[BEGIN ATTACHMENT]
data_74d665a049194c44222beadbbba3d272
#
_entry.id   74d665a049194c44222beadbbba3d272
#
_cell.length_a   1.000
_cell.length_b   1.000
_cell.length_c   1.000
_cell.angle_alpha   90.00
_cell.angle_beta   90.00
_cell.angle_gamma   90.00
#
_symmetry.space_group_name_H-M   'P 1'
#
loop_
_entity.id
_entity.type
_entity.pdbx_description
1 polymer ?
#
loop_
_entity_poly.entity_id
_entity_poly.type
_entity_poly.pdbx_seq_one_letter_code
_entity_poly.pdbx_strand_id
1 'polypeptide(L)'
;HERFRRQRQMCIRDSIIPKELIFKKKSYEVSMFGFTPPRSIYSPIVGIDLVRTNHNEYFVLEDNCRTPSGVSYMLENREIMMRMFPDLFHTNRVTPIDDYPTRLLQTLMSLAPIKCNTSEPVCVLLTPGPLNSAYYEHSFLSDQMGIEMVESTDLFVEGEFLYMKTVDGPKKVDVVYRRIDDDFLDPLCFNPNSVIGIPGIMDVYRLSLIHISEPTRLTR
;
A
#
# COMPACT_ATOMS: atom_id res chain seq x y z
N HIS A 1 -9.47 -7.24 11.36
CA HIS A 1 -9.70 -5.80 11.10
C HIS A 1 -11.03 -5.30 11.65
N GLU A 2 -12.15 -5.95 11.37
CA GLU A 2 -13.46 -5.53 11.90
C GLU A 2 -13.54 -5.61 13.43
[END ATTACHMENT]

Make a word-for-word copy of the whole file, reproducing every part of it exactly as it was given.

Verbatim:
data_74d665a049194c44222beadbbba3d272
#
_entry.id   74d665a049194c44222beadbbba3d272
#
_cell.length_a   1.000
_cell.length_b   1.000
_cell.length_c   1.000
_cell.angle_alpha   90.00
_cell.angle_beta   90.00
_cell.angle_gamma   90.00
#
_symmetry.space_group_name_H-M   'P 1'
#
loop_
_entity.id
_entity.type
_entity.pdbx_description
1 polymer ?
#
loop_
_entity_poly.entity_id
_entity_poly.type
_entity_poly.pdbx_seq_one_letter_code
_entity_poly.pdbx_strand_id
1 'polypeptide(L)'
;HERFRRQRQMCIRDSIIPKELIFKKKSYEVSMFGFTPPRSIYSPIVGIDLVRTNHNEYFVLEDNCRTPSGVSYMLENREIMMRMFPDLFHTNRVTPIDDYPTRLLQTLMSLAPIKCNTSEPVCVLLTPGPLNSAYYEHSFLSDQMGIEMVESTDLFVEGEFLYMKTVDGPKKVDVVYRRIDDDFLDPLCFNPNSVIGIPGIMDVYRLSLIHISEPTRLTR
;
A
#
# COMPACT_ATOMS: atom_id res chain seq x y z
N HIS A 1 -9.47 -7.24 11.36
CA HIS A 1 -9.70 -5.80 11.10
C HIS A 1 -11.03 -5.30 11.65
N GLU A 2 -12.15 -5.95 11.37
CA GLU A 2 -13.46 -5.53 11.90
C GLU A 2 -13.54 -5.61 13.43